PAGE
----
• An Economic Model of WIC, the Infant Formula Rebate Program, and the Retail Price of Infant Formula

    FANRR-39-2, January 03, 2005

    This report develops an economic model that provides the theoretical framework for the econometric analyses presented in the report's companion volume, WIC and the Retail Price of Infant Formula (FANRR-39-1). The model examines supermarket retail prices for infant formula in a local market area, and identifies the theoretical effects of the Special Supplemental Nutrition Program for Women, Infants, and Children (WIC) and its infant formula rebate program. Special attention is given to the rebate program's sole-source procurement system by which a single manufacturer becomes a State's "contract brand" -the State's one supplier of formula to WIC infants-in exchange for paying rebates to WIC. When a manufacturer's brand is designated a State's contract brand, the model predicts that supermarkets increase that brand's retail price. The model also predicts that an increase in the ratio of WIC to non-WIC formula-fed infants in a local market results in an increase in the price of the contract brand and, through demand substitution, a relatively small price increase for noncontract brands.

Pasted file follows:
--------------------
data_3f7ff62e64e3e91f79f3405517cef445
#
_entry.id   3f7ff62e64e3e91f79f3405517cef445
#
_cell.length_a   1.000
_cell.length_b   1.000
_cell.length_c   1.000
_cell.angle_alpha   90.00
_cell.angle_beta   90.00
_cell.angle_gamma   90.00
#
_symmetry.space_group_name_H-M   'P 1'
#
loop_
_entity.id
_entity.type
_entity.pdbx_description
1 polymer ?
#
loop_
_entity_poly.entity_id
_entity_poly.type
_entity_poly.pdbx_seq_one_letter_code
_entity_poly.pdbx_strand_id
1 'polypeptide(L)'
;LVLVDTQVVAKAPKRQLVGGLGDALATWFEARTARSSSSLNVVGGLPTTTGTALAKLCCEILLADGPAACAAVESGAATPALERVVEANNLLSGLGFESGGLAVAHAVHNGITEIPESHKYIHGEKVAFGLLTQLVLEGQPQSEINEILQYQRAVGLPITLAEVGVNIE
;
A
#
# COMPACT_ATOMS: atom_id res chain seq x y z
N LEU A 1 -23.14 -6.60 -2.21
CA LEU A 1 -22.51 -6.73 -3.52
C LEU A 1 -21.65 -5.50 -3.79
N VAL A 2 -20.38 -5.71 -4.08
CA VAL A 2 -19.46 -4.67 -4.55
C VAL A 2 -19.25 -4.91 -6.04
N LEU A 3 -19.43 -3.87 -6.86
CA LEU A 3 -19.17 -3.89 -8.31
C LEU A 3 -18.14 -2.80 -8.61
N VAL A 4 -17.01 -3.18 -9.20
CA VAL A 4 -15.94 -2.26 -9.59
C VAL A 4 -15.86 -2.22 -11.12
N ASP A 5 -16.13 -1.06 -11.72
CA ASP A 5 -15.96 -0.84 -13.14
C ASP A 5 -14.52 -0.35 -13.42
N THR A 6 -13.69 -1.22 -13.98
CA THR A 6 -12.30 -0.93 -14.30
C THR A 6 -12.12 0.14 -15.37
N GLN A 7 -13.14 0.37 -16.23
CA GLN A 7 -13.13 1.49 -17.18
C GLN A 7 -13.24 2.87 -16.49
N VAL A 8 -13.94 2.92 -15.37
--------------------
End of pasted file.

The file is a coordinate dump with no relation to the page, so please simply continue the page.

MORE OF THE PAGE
• Supermarket Characteristics and Operating Costs in Low-Income Areas

    AER-839, December 15, 2004

    Whether the poor pay more for food than other income groups is an important question in food price policy research. Stores serving low-income shoppers differ in important ways from stores that receive less of their revenues from Food Stamp redemptions. Stores with more revenues from Food Stamps are generally smaller and older, and offer relatively fewer convenience services for shoppers. They also offer a different mix of products, with a relatively high portion of sales coming from meat and private-label products. Metro stores with high Food Stamp redemption rates lag behind other stores in the adoption of progressive supply chain and human resource practices. Finally, stores with the highest Food Stamp redemption rates have lower sales margins relative to other stores, but have significantly lower payroll costs as a percentage of sales. Overall, operating costs for stores with high Food Stamp redemption rates are not significantly different from those for stores with moderate Food Stamp redemption rates. If the poor do pay more, factors other than operating costs are likely to be the reason.